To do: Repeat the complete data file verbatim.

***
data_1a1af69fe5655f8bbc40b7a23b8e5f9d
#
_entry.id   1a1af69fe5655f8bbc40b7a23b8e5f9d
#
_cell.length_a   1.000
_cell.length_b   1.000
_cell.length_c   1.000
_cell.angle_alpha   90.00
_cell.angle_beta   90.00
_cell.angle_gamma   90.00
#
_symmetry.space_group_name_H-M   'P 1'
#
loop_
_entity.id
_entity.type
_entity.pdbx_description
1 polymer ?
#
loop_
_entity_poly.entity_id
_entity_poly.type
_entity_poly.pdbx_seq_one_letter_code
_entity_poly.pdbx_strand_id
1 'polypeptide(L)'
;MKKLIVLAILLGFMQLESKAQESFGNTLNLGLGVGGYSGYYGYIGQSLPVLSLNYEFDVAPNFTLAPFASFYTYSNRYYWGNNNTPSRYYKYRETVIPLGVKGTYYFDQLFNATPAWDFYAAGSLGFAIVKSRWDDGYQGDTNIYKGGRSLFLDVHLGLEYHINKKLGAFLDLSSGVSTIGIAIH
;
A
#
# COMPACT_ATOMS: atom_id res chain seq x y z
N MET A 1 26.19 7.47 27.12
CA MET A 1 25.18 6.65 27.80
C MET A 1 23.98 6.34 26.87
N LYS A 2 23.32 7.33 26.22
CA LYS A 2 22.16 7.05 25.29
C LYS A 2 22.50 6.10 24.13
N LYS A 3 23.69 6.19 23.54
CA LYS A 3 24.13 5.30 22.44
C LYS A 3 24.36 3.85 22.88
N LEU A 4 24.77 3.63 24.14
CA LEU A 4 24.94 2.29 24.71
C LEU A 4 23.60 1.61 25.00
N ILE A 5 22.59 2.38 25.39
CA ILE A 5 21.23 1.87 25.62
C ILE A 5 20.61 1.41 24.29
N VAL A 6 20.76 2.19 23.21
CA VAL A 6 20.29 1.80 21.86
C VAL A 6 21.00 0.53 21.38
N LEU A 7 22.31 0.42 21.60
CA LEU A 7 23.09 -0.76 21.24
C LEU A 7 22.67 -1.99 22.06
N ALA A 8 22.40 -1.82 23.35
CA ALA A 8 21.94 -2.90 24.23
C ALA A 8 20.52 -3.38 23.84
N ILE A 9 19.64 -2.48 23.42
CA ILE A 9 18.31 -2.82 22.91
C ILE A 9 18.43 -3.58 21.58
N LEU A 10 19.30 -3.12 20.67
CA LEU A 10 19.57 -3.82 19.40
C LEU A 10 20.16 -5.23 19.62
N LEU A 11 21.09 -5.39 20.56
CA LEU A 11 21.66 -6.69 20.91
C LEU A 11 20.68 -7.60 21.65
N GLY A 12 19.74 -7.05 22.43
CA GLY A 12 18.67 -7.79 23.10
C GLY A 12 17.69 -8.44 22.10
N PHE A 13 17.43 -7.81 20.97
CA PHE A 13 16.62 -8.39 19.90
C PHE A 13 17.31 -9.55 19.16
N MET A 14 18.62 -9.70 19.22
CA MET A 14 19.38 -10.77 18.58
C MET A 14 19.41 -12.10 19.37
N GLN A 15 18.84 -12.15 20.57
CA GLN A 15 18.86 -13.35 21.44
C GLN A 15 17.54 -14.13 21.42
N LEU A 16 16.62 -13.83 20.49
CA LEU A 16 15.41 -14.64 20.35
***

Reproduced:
data_1a1af69fe5655f8bbc40b7a23b8e5f9d
#
_entry.id   1a1af69fe5655f8bbc40b7a23b8e5f9d
#
_cell.length_a   1.000
_cell.length_b   1.000
_cell.length_c   1.000
_cell.angle_alpha   90.00
_cell.angle_beta   90.00
_cell.angle_gamma   90.00
#
_symmetry.space_group_name_H-M   'P 1'
#
loop_
_entity.id
_entity.type
_entity.pdbx_description
1 polymer ?
#
loop_
_entity_poly.entity_id
_entity_poly.type
_entity_poly.pdbx_seq_one_letter_code
_entity_poly.pdbx_strand_id
1 'polypeptide(L)'
;MKKLIVLAILLGFMQLESKAQESFGNTLNLGLGVGGYSGYYGYIGQSLPVLSLNYEFDVAPNFTLAPFASFYTYSNRYYWGNNNTPSRYYKYRETVIPLGVKGTYYFDQLFNATPAWDFYAAGSLGFAIVKSRWDDGYQGDTNIYKGGRSLFLDVHLGLEYHINKKLGAFLDLSSGVSTIGIAIH
;
A
#
# COMPACT_ATOMS: atom_id res chain seq x y z
N MET A 1 26.19 7.47 27.12
CA MET A 1 25.18 6.65 27.80
C MET A 1 23.98 6.34 26.87
N LYS A 2 23.32 7.33 26.22
CA LYS A 2 22.16 7.05 25.29
C LYS A 2 22.50 6.10 24.13
N LYS A 3 23.69 6.19 23.54
CA LYS A 3 24.13 5.30 22.44
C LYS A 3 24.36 3.85 22.88
N LEU A 4 24.77 3.63 24.14
CA LEU A 4 24.94 2.29 24.71
C LEU A 4 23.60 1.61 25.00
N ILE A 5 22.59 2.38 25.39
CA ILE A 5 21.23 1.87 25.62
C ILE A 5 20.61 1.41 24.29
N VAL A 6 20.76 2.19 23.21
CA VAL A 6 20.29 1.80 21.86
C VAL A 6 21.00 0.53 21.38
N LEU A 7 22.31 0.42 21.60
CA LEU A 7 23.09 -0.76 21.24
C LEU A 7 22.67 -1.99 22.06
N ALA A 8 22.40 -1.82 23.35
CA ALA A 8 21.94 -2.90 24.23
C ALA A 8 20.52 -3.38 23.84
N ILE A 9 19.64 -2.48 23.42
CA ILE A 9 18.31 -2.82 22.91
C ILE A 9 18.43 -3.58 21.58
N LEU A 10 19.30 -3.12 20.67
CA LEU A 10 19.57 -3.82 19.40
C LEU A 10 20.16 -5.23 19.62
N LEU A 11 21.09 -5.39 20.56
CA LEU A 11 21.66 -6.69 20.91
C LEU A 11 20.68 -7.60 21.65
N GLY A 12 19.74 -7.05 22.43
CA GLY A 12 18.67 -7.79 23.10
C GLY A 12 17.69 -8.44 22.10
N PHE A 13 17.43 -7.81 20.97
CA PHE A 13 16.62 -8.39 19.90
C PHE A 13 17.31 -9.55 19.16
N MET A 14 18.62 -9.70 19.22
CA MET A 14 19.38 -10.77 18.58
C MET A 14 19.41 -12.10 19.37
N GLN A 15 18.84 -12.15 20.57
CA GLN A 15 18.86 -13.35 21.44
C GLN A 15 17.54 -14.13 21.42
N LEU A 16 16.62 -13.83 20.49
CA LEU A 16 15.41 -14.64 20.35